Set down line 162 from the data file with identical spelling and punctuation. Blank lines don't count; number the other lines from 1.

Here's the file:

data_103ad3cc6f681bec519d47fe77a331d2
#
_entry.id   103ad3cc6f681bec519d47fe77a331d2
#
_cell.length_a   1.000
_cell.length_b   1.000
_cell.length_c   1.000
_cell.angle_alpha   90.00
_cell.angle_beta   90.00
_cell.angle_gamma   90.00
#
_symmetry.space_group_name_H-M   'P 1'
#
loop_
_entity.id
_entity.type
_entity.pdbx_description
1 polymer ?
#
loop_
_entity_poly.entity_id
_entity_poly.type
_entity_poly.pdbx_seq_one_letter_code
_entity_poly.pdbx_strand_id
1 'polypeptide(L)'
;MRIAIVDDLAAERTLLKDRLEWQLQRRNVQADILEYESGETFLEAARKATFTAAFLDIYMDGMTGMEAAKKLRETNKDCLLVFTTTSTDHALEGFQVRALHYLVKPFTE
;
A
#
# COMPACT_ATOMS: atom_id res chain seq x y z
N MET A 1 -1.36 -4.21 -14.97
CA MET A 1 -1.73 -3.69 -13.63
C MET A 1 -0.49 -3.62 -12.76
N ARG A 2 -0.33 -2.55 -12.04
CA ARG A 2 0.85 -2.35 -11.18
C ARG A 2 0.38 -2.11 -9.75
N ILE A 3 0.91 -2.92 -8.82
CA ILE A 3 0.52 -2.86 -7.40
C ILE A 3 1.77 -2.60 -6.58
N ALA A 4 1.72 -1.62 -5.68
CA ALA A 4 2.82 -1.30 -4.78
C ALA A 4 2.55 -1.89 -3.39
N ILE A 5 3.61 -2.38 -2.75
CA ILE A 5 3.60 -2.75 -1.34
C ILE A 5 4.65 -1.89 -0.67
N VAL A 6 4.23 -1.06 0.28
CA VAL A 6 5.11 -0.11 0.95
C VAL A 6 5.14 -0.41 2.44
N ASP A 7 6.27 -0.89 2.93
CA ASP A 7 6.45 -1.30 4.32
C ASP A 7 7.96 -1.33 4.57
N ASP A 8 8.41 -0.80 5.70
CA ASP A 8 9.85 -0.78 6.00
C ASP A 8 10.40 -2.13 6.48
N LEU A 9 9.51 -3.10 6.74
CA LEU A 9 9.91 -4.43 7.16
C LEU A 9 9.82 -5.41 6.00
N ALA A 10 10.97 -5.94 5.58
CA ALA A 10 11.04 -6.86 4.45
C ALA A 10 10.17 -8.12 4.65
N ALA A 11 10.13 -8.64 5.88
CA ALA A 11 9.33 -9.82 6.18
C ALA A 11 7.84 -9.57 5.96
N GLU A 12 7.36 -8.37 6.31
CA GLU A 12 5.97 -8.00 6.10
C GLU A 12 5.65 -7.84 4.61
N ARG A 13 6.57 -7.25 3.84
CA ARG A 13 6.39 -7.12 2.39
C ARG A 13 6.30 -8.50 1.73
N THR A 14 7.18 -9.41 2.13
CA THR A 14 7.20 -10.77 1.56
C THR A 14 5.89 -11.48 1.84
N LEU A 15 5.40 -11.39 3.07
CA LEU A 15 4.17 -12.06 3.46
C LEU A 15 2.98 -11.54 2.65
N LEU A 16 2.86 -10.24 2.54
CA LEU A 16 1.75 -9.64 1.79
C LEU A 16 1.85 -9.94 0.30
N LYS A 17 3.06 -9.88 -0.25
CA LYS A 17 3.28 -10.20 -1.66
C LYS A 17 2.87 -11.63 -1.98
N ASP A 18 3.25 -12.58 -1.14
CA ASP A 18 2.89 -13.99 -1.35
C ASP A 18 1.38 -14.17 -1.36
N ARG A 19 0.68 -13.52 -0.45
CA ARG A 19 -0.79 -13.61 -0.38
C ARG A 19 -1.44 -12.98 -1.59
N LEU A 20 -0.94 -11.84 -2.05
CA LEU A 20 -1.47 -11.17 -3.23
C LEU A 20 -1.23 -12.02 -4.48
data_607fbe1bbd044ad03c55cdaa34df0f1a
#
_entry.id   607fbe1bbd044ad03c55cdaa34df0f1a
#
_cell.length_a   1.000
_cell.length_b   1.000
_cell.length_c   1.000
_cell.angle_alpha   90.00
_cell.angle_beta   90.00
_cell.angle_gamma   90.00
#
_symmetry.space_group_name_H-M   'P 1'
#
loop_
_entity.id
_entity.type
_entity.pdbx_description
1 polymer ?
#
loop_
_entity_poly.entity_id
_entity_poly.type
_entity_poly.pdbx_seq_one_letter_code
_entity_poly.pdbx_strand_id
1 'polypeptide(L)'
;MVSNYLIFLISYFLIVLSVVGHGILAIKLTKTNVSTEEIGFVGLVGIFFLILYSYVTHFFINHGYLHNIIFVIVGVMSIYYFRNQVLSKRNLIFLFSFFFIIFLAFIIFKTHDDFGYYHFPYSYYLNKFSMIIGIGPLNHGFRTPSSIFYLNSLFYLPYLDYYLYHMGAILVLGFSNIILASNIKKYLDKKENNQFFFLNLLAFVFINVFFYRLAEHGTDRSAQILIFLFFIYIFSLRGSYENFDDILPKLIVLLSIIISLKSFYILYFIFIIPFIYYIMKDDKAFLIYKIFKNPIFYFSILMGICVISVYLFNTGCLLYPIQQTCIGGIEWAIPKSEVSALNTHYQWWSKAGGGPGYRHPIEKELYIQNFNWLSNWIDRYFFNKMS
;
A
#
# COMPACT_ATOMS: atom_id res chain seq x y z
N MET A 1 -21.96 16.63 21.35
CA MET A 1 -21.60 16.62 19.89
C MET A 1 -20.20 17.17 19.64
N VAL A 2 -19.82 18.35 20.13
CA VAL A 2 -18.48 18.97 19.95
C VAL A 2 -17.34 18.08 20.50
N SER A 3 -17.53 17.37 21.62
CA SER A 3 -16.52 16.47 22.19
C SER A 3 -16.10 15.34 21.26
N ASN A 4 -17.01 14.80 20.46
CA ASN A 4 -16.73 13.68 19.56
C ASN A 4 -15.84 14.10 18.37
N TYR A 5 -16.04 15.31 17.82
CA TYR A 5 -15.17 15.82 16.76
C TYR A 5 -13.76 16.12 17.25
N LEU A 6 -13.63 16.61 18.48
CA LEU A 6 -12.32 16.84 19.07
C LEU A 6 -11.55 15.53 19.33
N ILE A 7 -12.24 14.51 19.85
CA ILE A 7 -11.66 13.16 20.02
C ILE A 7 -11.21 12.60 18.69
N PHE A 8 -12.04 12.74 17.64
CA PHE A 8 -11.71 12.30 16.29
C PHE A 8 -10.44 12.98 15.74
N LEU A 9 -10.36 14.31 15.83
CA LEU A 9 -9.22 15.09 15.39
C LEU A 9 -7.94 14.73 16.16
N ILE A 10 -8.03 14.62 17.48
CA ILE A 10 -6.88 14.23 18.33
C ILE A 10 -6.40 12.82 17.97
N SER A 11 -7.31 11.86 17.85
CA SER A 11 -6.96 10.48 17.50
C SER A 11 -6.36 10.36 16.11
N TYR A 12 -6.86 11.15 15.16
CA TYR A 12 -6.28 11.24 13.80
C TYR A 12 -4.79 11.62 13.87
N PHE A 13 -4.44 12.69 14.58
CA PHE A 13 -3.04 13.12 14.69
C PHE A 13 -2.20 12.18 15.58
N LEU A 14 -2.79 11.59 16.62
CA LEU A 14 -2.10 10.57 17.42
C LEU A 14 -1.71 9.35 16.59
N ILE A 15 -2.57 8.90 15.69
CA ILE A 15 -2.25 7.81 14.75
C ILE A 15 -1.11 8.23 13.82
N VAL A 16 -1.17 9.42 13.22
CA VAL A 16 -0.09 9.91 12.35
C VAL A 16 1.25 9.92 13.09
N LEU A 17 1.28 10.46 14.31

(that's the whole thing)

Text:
C LEU A 14 -1.71 9.35 16.59